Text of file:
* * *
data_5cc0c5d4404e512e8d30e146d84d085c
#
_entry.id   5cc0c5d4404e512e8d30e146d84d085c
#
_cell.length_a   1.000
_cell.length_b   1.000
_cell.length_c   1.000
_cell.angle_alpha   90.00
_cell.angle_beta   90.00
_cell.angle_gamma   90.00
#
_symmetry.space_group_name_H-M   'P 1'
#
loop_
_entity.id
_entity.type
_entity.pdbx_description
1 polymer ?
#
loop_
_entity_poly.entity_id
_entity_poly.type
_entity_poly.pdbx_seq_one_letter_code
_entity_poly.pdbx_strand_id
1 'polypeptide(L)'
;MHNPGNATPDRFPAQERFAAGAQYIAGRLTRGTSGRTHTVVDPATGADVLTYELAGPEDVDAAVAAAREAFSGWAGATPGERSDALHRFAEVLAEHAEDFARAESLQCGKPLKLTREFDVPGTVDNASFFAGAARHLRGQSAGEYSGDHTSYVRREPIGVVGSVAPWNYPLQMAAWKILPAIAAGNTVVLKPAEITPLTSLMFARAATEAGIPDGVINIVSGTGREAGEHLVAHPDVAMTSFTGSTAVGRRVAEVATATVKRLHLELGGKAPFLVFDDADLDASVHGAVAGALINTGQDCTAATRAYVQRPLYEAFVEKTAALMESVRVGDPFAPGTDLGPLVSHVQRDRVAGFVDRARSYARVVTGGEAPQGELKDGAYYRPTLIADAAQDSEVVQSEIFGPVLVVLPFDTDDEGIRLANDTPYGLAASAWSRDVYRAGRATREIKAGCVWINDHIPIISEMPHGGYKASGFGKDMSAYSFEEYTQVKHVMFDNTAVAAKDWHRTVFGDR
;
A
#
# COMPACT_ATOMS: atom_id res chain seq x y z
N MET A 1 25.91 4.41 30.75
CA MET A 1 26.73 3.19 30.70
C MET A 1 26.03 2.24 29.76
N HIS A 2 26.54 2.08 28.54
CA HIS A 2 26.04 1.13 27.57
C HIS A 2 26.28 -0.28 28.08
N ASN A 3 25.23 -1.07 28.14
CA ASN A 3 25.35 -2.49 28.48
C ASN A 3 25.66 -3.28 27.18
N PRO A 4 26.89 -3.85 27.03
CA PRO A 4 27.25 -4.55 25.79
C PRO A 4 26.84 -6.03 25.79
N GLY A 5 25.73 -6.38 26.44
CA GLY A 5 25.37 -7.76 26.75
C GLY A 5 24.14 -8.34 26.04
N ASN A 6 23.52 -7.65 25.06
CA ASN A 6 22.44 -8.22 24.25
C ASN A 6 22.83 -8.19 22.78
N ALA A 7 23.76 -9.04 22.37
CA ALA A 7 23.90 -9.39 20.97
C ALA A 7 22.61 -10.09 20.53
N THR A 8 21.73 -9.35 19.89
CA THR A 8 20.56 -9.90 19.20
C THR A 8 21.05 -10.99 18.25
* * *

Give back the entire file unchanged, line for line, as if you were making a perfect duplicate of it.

data_5cc0c5d4404e512e8d30e146d84d085c
#
_entry.id   5cc0c5d4404e512e8d30e146d84d085c
#
_cell.length_a   1.000
_cell.length_b   1.000
_cell.length_c   1.000
_cell.angle_alpha   90.00
_cell.angle_beta   90.00
_cell.angle_gamma   90.00
#
_symmetry.space_group_name_H-M   'P 1'
#
loop_
_entity.id
_entity.type
_entity.pdbx_description
1 polymer ?
#
loop_
_entity_poly.entity_id
_entity_poly.type
_entity_poly.pdbx_seq_one_letter_code
_entity_poly.pdbx_strand_id
1 'polypeptide(L)'
;MHNPGNATPDRFPAQERFAAGAQYIAGRLTRGTSGRTHTVVDPATGADVLTYELAGPEDVDAAVAAAREAFSGWAGATPGERSDALHRFAEVLAEHAEDFARAESLQCGKPLKLTREFDVPGTVDNASFFAGAARHLRGQSAGEYSGDHTSYVRREPIGVVGSVAPWNYPLQMAAWKILPAIAAGNTVVLKPAEITPLTSLMFARAATEAGIPDGVINIVSGTGREAGEHLVAHPDVAMTSFTGSTAVGRRVAEVATATVKRLHLELGGKAPFLVFDDADLDASVHGAVAGALINTGQDCTAATRAYVQRPLYEAFVEKTAALMESVRVGDPFAPGTDLGPLVSHVQRDRVAGFVDRARSYARVVTGGEAPQGELKDGAYYRPTLIADAAQDSEVVQSEIFGPVLVVLPFDTDDEGIRLANDTPYGLAASAWSRDVYRAGRATREIKAGCVWINDHIPIISEMPHGGYKASGFGKDMSAYSFEEYTQVKHVMFDNTAVAAKDWHRTVFGDR
;
A
#
# COMPACT_ATOMS: atom_id res chain seq x y z
N MET A 1 25.91 4.41 30.75
CA MET A 1 26.73 3.19 30.70
C MET A 1 26.03 2.24 29.76
N HIS A 2 26.54 2.08 28.54
CA HIS A 2 26.04 1.13 27.57
C HIS A 2 26.28 -0.28 28.08
N ASN A 3 25.23 -1.07 28.14
CA ASN A 3 25.35 -2.49 28.48
C ASN A 3 25.66 -3.28 27.18
N PRO A 4 26.89 -3.85 27.03
CA PRO A 4 27.25 -4.55 25.79
C PRO A 4 26.84 -6.03 25.79
N GLY A 5 25.73 -6.38 26.44
CA GLY A 5 25.37 -7.76 26.75
C GLY A 5 24.14 -8.34 26.04
N ASN A 6 23.52 -7.65 25.06
CA ASN A 6 22.44 -8.22 24.25
C ASN A 6 22.83 -8.19 22.78
N ALA A 7 23.76 -9.04 22.37
CA ALA A 7 23.90 -9.39 20.97
C ALA A 7 22.61 -10.09 20.53
N THR A 8 21.73 -9.35 19.89
CA THR A 8 20.56 -9.90 19.20
C THR A 8 21.05 -10.99 18.25